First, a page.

Experts are still unsure exactly how much - if any - alcohol is completely safe for you to have while you're pregnant, so the safest approach is not to drink at all while you're expecting.
The Chief Medical Officers for the UK recommend that if you're pregnant or planning to become pregnant, the safest approach is not to drink alcohol at all to keep risks to your baby to a minimum.
Drinking in pregnancy can lead to long-term harm to the baby, with the more you drink, the greater the risk.
When you drink, alcohol passes from your blood through the placenta and to your baby.
A baby's liver is one of the last organs to develop and doesn't mature until the later stages of pregnancy.
Your baby cannot process alcohol as well as you can, and too much exposure to alcohol can seriously affect their development.
Drinking alcohol, especially in the first three months of pregnancy, increases the risk of miscarriage, premature birth and your baby having a low birth weight.
Drinking after the first three months of your pregnancy could affect your baby after they're born.
The risks are greater the more you drink. The effects include learning difficulties and behavioural problems.
Drinking heavily throughout pregnancy can cause your baby to develop a serious condition called foetal alcohol syndrome (FAS).
Children with FAS have:
Drinking less heavily, and even drinking heavily on single occasions, may be associated with lesser forms of FAS. The risk is likely to be greater the more you drink.
It may not be as difficult as you think to avoid alcohol completely for nine months, as many women go off the taste of alcohol early in pregnancy.
Most women do give up alcohol once they know they're pregnant or when they're planning to become pregnant.
Women who find out they're pregnant after already having drunk in early pregnancy should avoid further drinking.
However, they should not worry unnecessarily, as the risks of their baby being affected are likely to be low.
If you're concerned, talk to your midwife or GP
If you do decide to drink when you're pregnant, it's important to know how many units you are consuming.
One UK unit 10 millilitres (ml) - or eight grams - of pure alcohol. This is equal to:
You can find out how many units there are in different types and brands of drinks with the Drinkaware unit and calorie calculator.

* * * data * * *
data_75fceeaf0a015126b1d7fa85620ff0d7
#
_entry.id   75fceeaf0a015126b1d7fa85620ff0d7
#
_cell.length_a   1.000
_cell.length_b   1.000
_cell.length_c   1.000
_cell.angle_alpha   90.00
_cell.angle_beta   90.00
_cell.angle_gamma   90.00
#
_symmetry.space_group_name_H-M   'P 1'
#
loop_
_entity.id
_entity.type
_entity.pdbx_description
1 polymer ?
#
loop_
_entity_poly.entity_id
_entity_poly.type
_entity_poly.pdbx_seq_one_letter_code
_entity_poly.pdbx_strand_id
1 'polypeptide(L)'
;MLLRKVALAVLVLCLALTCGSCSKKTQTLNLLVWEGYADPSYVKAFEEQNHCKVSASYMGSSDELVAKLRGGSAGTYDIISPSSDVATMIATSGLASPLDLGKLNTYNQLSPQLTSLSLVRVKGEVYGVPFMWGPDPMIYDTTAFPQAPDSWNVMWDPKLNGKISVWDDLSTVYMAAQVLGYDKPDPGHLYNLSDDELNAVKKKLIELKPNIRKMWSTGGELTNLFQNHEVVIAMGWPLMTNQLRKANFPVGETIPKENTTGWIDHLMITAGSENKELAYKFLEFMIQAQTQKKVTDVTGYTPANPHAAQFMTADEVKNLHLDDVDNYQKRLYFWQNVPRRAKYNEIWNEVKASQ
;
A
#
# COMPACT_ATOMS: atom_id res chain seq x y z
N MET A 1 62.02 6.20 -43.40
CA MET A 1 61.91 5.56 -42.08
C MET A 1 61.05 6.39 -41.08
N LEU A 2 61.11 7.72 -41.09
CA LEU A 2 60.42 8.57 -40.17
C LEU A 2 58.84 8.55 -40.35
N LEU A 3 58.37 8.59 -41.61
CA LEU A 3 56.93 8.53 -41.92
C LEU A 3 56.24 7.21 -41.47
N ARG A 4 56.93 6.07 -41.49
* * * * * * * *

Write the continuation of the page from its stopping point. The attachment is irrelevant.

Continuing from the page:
If you have an Android smartphone, iPhone, iPad or iPod touch, you can download the free One You Drinks Tracker from Google Play or the iTunes App Store. It allows you to keep a drinks diary and get feedback on your drinking.
Click here to read more about alcohol units.
If you have difficulty cutting down what you drink, talk to your midwife, GP or pharmacist.
Confidential help and support is also available from local counselling services:
Read more advice on cutting down your drinking here.
Find maternity services near you.
Using illegal or street drugs during pregnancy, including cannabis, ecstasy, cocaine and heroin, can have potentially serious effects on your unborn baby.
If you regularly use drugs, it's important to tackle this now you're pregnant. It's best not to stop abruptly without first seeking medical advice as there may be withdrawal problems or other side effects.
If you took a drug without realising you were pregnant on a one-off occasion, try not to worry - it's very unlikely to have affected your baby.
However, if illegal drugs are part of your life, getting help can really improve the outlook for you and your baby.
If you use drugs, it's important to seek help straight away so you can get the right advice and support.
You can get help from:
They won't judge you and can help you access a wide range of other services, such as antenatal and family support.
You can also contact FRANK for friendly, confidential drugs advice, including information on the different types of help available. The FRANK helpline is open every day, 24 hours a day on 0300 123 6600.
For more information about what drug treatment entails, see Public Health England.